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The United States is not yet energy independent, but it will be soon. If current trends hold, the U.S.' energy production will match its demand for energy by around 2025.
You see, energy independence is achieved when a country produces all the energy it consumes and doesn't need to rely on foreign sources of energy.
Achieving energy independence is an alluring goal for American politicians. Freeing the country from dependence on foreign sources of energy strengthens national security since the country wouldn't be reliant on oil from the tumultuous Middle East or unstable countries like Venezuela.
Today, we have three stocks ready for double-digit gains this year as the United States continues to strive for energy independence. Before we get to those picks, here's exactly how the U.S. will achieve energy independence…
How the U.S. Will Become Energy Independent
For the United States to become energy independent, the energy sector will need to grow by at least 16%. Over the last decade, the United States consumed an average of 97 quadrillion British thermal units (Btus) of energy a year, while it produced 83.877 quadrillion Btus last year.
Adding 13.2 quadrillion Btus of energy is entirely possible, but that growth has to come from just three sectors: crude oil, natural gas, and renewable energy.
That's because some other sources of American energy production are stagnant or declining. Energy produced from coal has fallen 28% since 2014, and energy produced from hydropower has fallen 12% since 2000. Nuclear energy production has also remained flat over the last decade.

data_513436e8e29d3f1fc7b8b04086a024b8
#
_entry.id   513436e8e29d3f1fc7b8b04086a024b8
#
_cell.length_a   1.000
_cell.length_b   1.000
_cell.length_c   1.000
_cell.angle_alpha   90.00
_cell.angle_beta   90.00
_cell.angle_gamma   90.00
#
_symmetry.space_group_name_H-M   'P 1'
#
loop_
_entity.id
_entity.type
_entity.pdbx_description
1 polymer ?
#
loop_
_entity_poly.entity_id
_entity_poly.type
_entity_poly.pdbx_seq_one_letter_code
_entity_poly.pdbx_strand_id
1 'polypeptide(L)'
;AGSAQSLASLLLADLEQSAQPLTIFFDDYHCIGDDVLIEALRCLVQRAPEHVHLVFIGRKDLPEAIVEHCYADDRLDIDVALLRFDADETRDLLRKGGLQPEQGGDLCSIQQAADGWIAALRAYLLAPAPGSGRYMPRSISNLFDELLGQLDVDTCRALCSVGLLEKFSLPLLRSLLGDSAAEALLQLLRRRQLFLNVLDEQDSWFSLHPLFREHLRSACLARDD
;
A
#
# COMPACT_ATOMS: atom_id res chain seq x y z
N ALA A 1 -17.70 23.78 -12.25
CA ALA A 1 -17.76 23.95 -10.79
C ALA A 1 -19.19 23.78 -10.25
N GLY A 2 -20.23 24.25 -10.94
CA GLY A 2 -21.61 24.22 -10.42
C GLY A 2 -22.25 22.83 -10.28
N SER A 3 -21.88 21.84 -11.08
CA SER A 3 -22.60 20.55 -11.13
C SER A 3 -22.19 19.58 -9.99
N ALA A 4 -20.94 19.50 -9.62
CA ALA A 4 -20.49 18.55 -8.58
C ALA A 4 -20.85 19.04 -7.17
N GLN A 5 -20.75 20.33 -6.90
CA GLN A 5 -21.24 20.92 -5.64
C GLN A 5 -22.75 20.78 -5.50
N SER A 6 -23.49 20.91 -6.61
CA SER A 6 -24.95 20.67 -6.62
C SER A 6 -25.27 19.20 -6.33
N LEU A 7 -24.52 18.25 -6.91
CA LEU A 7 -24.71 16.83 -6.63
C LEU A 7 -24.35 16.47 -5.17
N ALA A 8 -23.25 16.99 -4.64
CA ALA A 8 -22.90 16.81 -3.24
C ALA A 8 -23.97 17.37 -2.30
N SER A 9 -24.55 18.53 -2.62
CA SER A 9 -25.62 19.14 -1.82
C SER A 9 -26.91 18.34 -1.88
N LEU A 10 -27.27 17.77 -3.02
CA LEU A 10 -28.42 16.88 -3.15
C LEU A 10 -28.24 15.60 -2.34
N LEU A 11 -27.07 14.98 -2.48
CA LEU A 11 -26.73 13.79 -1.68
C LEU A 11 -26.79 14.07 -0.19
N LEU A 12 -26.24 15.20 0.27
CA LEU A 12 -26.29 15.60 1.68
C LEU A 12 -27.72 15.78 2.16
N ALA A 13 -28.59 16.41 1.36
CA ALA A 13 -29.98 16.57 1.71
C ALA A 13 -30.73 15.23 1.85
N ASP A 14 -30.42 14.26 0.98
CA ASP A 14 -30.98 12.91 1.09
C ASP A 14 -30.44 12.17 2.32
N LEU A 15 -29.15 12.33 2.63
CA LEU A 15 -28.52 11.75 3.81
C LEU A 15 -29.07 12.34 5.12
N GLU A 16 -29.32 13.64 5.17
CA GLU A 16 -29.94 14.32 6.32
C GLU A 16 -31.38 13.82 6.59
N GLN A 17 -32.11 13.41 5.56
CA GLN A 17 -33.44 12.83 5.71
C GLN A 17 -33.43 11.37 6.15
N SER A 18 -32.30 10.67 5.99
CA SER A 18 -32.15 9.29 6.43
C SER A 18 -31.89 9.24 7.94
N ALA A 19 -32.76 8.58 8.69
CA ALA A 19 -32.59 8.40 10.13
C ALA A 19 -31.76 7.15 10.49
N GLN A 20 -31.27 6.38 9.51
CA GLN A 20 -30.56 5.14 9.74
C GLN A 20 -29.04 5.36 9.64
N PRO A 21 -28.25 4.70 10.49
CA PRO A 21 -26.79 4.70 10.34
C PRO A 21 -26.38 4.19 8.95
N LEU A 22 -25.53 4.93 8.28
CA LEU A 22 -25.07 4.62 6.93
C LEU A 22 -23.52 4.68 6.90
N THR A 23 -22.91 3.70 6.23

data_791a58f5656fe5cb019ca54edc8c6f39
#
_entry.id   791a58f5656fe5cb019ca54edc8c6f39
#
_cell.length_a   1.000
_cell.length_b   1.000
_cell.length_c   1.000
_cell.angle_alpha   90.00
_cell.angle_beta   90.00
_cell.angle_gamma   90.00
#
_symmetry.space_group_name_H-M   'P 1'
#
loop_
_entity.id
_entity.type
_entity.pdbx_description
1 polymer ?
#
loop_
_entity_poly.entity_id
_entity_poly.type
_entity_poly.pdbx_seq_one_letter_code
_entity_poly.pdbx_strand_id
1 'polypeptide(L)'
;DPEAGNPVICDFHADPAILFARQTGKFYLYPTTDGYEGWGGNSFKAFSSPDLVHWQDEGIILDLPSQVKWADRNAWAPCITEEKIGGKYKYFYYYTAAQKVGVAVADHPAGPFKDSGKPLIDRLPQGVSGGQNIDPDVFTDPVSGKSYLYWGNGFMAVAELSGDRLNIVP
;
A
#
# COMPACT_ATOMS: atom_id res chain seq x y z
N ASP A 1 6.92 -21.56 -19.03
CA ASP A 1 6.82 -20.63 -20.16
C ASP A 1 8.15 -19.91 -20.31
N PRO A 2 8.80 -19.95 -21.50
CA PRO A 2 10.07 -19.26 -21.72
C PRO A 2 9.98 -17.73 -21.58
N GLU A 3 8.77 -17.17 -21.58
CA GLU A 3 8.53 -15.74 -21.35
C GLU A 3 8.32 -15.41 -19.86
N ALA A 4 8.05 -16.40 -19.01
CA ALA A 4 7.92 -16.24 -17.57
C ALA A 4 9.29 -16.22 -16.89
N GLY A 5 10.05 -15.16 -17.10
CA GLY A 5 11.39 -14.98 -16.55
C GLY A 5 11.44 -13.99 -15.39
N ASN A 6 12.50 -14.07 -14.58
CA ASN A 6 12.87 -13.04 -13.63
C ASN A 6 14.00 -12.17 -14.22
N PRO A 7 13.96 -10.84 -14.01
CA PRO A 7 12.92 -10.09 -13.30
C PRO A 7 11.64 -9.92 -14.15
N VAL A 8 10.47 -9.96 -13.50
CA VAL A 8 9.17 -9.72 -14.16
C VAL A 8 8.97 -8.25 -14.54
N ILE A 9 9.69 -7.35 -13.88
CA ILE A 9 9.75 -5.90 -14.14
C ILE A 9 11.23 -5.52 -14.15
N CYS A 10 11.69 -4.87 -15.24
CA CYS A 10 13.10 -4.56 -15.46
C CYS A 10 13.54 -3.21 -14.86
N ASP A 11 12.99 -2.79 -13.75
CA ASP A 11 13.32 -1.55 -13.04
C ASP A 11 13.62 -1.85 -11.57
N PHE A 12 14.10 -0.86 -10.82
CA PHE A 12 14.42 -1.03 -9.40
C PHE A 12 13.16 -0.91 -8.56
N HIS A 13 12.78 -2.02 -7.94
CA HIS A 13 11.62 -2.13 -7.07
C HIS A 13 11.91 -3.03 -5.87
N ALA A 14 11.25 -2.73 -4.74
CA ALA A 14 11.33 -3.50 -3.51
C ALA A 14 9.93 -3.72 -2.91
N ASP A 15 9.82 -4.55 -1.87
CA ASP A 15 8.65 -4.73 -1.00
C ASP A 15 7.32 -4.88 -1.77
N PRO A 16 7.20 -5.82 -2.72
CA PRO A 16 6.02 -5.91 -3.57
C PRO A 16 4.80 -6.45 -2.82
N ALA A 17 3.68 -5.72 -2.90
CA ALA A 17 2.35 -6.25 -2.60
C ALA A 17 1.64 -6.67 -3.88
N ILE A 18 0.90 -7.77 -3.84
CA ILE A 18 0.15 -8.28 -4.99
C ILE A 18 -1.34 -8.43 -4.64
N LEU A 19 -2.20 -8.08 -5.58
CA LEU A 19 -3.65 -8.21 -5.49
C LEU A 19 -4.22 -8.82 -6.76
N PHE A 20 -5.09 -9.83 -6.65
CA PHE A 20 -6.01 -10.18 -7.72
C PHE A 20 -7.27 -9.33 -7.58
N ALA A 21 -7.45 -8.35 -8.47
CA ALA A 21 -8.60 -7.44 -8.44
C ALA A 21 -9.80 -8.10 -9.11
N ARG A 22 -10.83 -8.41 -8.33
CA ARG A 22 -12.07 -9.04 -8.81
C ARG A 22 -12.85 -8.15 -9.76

That leaves oil, natural gas, and renewable sources as America's energy growth sectors. Those sectors are also presenting great investment opportunities right now.
What's even better for investors are the new innovations and discoveries in each sector that are driving their growth rates.
Consider the oil and gas sectors. Horizontal drilling and hydraulic fracturing – or fracking – have dramatically expanded America's oil and gas reserves. Starting around 2008, the use of fracking became widespread, making oil and gas trapped in shale rock recoverable.
For natural gas, this meant the gargantuan Marcellus formation – the largest natural gas play in North America – was now accessible. Natural gas production is up 40% since fracking woke up the Marcellus play in 2008.
At the same time, shale oil is now recoverable. That's led to booms in shale fields from North Dakota to Texas. U.S. oil production surged from 5,000 barrels a day in 2008 to 9,000 barrels a day in 2016, an 80% increase.
And just last year, 20 billion barrels of recoverable oil were discovered in the Permian Basin in West Texas. That could make it one of the world's largest sources of oil and a key for American energy independence thanks to horizontal drilling.
While fracking has reinvigorated oil and gas production, renewable energy is also on the cusp of electric growth. The EIA projects renewable energy production will grow 103% by 2025.
Better technology is lowering costs in the renewable industry, especially for wind and solar. The costs of producing electricity from solar energy are 1/150th of their costs in the 1970s. Falling costs are a big reason why solar energy has now achieved grid parity in 20 states. That means it's just as cheap to use solar power as it is traditional sources.
Grid parity is turning solar power into a major growth sector…
In 2016, 40% of all new electric-generating capacity came from solar energy, which was the most of all energy sources. By 2018 alone, the EIA forecasts the solar industry will grow by 60%.
Achieving American energy independence means the oil, gas, and renewable energy sectors, especially solar energy, will be growing rapidly through 2025. Right now is the perfect time for investors to jump into oil, gas, and solar.
To help you make the right investing decision, we're showing you three of our favorite energy stocks, one from each of these booming sectors…